University of Gothenburg researchers found that internet-based CBT therapy works as well as traditional therapy – according to a study of 17,521 patients
The study was based on 76 randomised controlled trials (RCTs) in Sweden and other countries. In total, the study included 17,521 patients, 71% of whom were women.
Cecilia Björkelund, Co-author and Senior Professor of Family Medicine at the University of Gothenburg’s Sahlgrenska Academy, said: “In mild or moderate depression, the effect of iCBT is as good as that of conventional CBT. For many, it’s a superb way of getting access to therapy without having to go to a therapist.
“We also saw that it was especially good for the elderly — a finding we didn’t entirely expect.”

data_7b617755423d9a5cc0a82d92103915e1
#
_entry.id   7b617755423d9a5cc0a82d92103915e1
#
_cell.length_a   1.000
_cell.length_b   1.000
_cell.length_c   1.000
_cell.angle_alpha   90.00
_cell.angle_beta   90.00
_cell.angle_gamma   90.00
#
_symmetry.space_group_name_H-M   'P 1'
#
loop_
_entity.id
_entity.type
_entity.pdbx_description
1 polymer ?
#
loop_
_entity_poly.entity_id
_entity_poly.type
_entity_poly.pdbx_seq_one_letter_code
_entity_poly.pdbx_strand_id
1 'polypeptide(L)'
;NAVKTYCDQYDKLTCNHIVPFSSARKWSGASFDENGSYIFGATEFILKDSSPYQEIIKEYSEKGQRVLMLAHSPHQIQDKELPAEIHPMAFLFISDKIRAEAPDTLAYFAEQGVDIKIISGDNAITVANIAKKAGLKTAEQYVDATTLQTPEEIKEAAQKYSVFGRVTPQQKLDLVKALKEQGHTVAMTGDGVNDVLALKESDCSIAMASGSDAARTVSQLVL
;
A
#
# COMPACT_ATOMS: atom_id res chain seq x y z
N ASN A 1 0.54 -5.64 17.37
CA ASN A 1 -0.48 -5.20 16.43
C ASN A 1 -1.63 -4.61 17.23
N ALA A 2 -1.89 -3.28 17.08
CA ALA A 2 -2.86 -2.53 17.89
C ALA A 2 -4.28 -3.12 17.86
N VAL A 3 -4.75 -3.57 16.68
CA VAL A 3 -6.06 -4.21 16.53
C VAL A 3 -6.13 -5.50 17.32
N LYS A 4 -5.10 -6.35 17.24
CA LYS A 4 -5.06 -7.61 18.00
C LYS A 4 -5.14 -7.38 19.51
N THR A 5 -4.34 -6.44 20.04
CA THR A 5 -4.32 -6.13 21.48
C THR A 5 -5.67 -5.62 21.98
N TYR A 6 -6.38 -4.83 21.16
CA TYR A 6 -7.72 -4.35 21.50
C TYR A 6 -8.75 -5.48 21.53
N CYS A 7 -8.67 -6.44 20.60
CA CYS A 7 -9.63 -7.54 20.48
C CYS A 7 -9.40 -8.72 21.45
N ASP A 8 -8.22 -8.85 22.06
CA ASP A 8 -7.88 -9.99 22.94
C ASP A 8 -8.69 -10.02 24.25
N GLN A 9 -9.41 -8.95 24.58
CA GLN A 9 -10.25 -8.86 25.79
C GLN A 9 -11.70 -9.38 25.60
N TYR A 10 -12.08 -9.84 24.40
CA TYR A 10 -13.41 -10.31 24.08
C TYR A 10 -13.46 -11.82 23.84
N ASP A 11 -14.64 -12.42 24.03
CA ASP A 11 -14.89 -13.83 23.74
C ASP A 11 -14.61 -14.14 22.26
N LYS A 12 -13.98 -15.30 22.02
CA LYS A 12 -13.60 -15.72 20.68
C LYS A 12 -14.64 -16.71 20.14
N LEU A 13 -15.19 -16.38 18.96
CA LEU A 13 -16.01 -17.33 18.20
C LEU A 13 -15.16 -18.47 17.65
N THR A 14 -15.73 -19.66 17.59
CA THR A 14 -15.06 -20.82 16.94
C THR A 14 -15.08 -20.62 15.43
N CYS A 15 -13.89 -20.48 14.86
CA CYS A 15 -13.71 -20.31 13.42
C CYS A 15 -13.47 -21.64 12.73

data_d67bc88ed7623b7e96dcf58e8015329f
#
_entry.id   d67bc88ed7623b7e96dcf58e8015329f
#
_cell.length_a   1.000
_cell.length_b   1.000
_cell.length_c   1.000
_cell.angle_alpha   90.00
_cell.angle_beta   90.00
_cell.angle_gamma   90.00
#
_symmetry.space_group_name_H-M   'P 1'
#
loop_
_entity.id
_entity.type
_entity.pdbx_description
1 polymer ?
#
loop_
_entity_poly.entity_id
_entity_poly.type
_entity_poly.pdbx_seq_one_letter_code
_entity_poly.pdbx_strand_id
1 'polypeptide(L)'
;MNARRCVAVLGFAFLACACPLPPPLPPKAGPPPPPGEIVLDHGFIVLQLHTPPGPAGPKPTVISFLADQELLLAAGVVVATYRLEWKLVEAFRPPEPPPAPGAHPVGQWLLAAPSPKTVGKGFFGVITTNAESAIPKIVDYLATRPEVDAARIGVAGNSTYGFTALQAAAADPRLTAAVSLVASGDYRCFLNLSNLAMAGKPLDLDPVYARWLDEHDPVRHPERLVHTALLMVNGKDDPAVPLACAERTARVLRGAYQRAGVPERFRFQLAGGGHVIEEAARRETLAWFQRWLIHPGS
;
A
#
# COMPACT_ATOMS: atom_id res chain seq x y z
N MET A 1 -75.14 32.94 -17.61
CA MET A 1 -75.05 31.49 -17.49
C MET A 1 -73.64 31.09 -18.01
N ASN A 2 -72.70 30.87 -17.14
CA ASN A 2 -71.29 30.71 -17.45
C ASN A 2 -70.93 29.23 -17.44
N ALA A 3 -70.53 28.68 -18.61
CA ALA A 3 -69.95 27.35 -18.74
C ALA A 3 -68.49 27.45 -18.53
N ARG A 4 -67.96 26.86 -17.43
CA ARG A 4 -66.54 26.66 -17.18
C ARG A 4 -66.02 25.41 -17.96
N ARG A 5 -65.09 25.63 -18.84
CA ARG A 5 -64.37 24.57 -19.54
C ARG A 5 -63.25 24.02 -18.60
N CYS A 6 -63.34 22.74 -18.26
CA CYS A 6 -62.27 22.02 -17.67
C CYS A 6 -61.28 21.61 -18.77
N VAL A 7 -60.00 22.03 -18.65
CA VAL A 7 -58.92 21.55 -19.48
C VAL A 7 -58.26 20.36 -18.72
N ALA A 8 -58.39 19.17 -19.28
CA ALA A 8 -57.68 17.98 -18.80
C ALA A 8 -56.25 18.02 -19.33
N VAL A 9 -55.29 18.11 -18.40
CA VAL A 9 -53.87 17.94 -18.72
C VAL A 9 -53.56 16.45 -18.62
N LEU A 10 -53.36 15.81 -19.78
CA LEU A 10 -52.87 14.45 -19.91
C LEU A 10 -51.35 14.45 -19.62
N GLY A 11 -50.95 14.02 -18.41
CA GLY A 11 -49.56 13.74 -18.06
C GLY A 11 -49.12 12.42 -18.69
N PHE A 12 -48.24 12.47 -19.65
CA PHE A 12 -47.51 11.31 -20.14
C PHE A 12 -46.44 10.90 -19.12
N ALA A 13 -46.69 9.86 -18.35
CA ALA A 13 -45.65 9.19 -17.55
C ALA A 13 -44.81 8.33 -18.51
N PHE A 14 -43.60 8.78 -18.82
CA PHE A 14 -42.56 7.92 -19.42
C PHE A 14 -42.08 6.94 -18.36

For many, it’s a superb way of getting access to therapy without having to go to a therapist.
In a different study, the use of Virtual Reality Exposure Therapy (VRET) seemed to work for the treatment of eating disorders.
How does internet-based CBT work?
But in traditional Cognitive Behavioural Therapy (CBT), modification of patient thoughts, feelings and behaviours that are obstacles in their lives and impair the mood. During online CBT treatment, patients are given tasks and exercises to perform on their own – similarly to what traditional CBT is like.
The factor that proved most significant for the prognosis was the depth of depression at the start of treatment. In milder depression, better results were obtained. Therapist support and text-message reminders increased the proportion of patients who completed the therapy.
‘A real step forward’, says Björkelund
Björkelund further commented: “If you’re going to use iCBT in health care, the programs have to be regulated just as well as drugs are, but that’s not the case today. With this study, we’re taking a real step forward.
“First, the study surveys what’s most effective. Second, it provides knowledge of how to design a program and adapt its composition to patients’ problems.”